Monday, February 27, 2012

Oecher Alaaf!

You'll be happy to learn that we survived our first Karneval experience, though we are still largely mystified by many of the customs we observed.

First, some important terms. I hope I'm getting these right.

Fastnacht: The Thursday-Tuesday period that comprises the final and most celebrated days of Karneval. Many people take all four workdays off.
Rosenmontag: Literally Rose Monday, the day of the largest parades.
Veilchendienstag: Mardis Gras, literally Violet Tuesday. I don't know where these flower names come from.

Mystifying Custom #1: We started seeing costumed revelers all over the place a full week before Mardis Gras. They must have been going to parties, though we never saw any. The strange thing about this was that they were almost invariably perfectly normal-looking middle-aged people--dressed up as clowns and pirates. The trains were full of them on the night of the First Aid Kit concert. The young people out on the same night were not in costume.


Mystifying Custom #2: In addition to clowns and pirates, the city was swarming with people decked out in 18th-century French army dress uniforms. They are part of clubs or associations of some kind with long histories and many traditions. (As far as I can tell. I have no idea where these traditions come from or why these clubs exist.) Every year they have a full slate of events in the month leading up to Fastnacht--rehearsals, dinners, dances, etc.

On Karneval Friday they held a public party in the square between the Rathaus and Dom. We had seen posters on the bus claiming that the faux-French would "present their program" at the party, so we stopped by to see if we could figure out what it was all about. Sadly, it was very smoky inside, and as there was no sign of a program being forthcoming any time soon, we stayed only long enough to take a picture.


On Sunday our bus took an unusual route on the way home from church. We had to walk the last half-mile home because a parade was blocking the street. Karneval Sunday is the day that smaller towns have their parades and Aachen has its children's parade. As you can see, the snow was coming down thick and fast, so we didn't stick around to watch.

Rosenmontag was the day we had resolved to be festive. It was a beautiful sunny day and the snow was all gone. We walked a few blocks down the street to watch the parade in its final stretch. Almost everyone was dressed up, from infants to the elderly. I saw one old lady with glitter in her white hair.


Costumes ranged from the very simple--a scarf from the local soccer team or a silly hat--to the elaborate. Most were store-bought, but some (like beer-bottle-cap guy here) were clearly one-of-a-kind.


The first wave of parade marchers carried bamboo poles with cone-shaped pouches on the ends to collect money for Unicef and other worthy causes. There was even an extra long pole for the donations of the window-watchers.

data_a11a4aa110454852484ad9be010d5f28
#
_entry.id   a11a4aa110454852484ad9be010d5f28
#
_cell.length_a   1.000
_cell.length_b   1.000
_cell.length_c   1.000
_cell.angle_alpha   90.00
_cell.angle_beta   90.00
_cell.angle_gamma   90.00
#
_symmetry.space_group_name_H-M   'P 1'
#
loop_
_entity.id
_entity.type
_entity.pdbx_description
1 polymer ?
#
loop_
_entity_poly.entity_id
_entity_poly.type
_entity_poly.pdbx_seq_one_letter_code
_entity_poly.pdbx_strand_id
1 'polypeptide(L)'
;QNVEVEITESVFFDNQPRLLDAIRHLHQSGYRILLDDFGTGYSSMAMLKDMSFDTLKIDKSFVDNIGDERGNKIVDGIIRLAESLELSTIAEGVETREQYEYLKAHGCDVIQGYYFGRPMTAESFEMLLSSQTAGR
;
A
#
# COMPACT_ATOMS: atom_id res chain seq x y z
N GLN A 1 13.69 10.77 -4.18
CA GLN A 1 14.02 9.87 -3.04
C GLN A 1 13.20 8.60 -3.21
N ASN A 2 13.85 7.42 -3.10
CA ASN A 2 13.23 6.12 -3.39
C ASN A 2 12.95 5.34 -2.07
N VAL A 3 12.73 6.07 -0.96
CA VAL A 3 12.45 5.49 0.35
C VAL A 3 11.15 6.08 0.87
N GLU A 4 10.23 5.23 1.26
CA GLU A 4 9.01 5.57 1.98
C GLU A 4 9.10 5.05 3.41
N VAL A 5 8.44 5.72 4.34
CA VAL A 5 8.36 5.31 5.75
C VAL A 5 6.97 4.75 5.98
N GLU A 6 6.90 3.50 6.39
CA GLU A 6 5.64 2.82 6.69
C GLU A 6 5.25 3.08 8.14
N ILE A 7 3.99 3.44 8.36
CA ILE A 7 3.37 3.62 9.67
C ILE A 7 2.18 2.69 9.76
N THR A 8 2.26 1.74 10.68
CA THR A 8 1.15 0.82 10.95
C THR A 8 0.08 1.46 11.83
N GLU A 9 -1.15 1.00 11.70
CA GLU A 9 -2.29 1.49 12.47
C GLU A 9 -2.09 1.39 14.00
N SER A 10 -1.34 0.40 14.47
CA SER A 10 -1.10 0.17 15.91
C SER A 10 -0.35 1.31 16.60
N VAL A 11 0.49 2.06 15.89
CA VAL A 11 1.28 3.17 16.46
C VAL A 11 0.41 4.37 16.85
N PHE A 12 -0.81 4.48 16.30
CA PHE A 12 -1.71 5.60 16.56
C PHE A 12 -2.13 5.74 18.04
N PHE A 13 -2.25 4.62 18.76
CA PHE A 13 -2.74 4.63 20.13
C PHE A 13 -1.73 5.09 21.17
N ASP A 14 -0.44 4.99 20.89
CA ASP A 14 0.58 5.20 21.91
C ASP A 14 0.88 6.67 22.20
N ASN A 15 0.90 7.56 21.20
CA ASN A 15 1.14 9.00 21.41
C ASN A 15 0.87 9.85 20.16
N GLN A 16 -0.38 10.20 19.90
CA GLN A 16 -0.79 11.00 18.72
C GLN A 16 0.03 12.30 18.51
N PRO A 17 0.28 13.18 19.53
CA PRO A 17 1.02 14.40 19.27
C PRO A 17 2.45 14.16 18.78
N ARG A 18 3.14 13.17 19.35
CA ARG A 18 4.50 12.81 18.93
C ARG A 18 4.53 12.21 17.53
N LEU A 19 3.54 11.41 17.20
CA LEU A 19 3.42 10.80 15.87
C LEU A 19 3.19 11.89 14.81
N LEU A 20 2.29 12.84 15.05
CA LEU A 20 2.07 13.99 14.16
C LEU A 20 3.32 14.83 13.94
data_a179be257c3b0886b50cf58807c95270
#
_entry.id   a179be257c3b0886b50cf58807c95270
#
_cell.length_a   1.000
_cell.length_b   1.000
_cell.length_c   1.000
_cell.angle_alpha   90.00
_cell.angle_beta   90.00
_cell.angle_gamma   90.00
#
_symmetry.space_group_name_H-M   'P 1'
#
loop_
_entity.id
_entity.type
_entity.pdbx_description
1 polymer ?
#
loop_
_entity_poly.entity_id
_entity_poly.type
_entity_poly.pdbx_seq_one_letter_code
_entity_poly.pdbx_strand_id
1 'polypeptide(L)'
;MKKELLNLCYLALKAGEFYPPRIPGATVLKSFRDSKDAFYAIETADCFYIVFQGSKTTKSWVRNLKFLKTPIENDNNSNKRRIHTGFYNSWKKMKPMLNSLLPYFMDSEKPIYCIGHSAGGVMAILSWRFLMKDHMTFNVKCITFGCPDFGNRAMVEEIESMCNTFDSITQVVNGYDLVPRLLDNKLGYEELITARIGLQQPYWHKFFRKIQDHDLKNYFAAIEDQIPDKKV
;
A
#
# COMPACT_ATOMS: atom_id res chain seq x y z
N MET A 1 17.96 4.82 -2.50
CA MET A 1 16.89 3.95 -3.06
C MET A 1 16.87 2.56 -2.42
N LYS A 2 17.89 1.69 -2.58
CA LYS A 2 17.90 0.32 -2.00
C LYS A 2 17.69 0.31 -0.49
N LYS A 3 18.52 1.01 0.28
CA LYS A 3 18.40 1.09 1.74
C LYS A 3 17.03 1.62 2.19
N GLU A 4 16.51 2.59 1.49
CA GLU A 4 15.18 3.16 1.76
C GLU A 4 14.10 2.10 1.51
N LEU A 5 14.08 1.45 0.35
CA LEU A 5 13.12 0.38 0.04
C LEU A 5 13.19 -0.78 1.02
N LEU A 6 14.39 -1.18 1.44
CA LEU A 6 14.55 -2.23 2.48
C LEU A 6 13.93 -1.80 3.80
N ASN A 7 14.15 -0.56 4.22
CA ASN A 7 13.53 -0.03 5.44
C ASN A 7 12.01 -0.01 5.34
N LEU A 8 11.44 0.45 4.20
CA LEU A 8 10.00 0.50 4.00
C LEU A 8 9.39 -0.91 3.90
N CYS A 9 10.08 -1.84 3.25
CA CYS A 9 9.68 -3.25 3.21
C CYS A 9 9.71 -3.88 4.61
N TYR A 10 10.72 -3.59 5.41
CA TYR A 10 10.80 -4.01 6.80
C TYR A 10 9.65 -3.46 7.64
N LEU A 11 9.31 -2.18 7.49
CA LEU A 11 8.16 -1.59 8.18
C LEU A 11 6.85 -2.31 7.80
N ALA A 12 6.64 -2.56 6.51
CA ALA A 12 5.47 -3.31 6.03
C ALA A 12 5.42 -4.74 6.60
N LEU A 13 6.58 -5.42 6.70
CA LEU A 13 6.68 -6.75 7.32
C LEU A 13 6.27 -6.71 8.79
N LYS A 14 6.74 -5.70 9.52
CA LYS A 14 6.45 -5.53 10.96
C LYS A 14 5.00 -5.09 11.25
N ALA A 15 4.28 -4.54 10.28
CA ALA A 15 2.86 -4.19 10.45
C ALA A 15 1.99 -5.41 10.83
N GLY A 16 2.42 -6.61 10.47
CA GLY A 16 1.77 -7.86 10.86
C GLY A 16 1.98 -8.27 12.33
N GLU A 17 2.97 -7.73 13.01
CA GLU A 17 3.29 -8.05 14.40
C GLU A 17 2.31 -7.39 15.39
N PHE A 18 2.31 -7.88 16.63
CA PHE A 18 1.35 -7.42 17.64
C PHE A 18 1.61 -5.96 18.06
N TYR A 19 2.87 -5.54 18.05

The French guys were in the parade, too.


Here they are in action.

A major attraction of the parade is free candy (and waffles, and bracelets, and who-knows-what-else). The people marching or riding in the parade throw it to the watchers. Sometimes being on the receiving end was quite painful. When they threw hard candy no one even tried to catch it--we just shielded our heads. The window-watchers in the middle here had a strategy for making sure they got in on the freebie action.


Mystifying Custom #3: There is a celebratory exclamation particular to Rosenmontag in Aachen: Oecher Alaaf! (At least that's what I think I heard.) Oecher means people of Aachen; Alaaf is just a nonsense word. People in the parade yell "Oecher;" the crowd responds with "Alaaf!" That's when the paraders throw things at their heads.

According to our friend Marvin, many cities have their very own Karneval nonsense exclamations. He told us at least three others, but I can't remember any of them, as they're just syllables to me.


We had to leave the parade early to make our preparations for the church Karneval party. The theme was fantasy. Tyler and I chose the most low-maintenance costume option that occurred to us: with a couple of pointy paper hats we were Heinzelmännchen! (I made Ty wear a sweater, too, to look more homespun.) Heinzelmännchen are little elves (or "brownies") who do your work for you--notably in Cologne.


Monika the Clown told a story at the party.


The point of this game was to be the first to eat a huge chocolate-covered marshmallow without using your hands. I couldn't do it.

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We learned that musical chairs is called "Journey to Jerusalem" in Germany.


I know that's a lot of pictures of me in my silly hat. But it was a prize-winning silly hat--I won best costume (adult category)! Actually, I don't think it was the hat so much as the beard.

The best part of all this was that Tyler got to stay home on Monday and Tuesday. Mystifying or not, we'll take it.


  1. Sara,

    Thanks for this --very interesting. I found it interesting for another reason. Taken together the pictures suggest that Aachen has an aging population. Being young, myself, I notice these things.


  2. Gotta love a country where the middle-aged are acting sillier than the yout's! Your beard is very cute, Sara Bay -- who knew?


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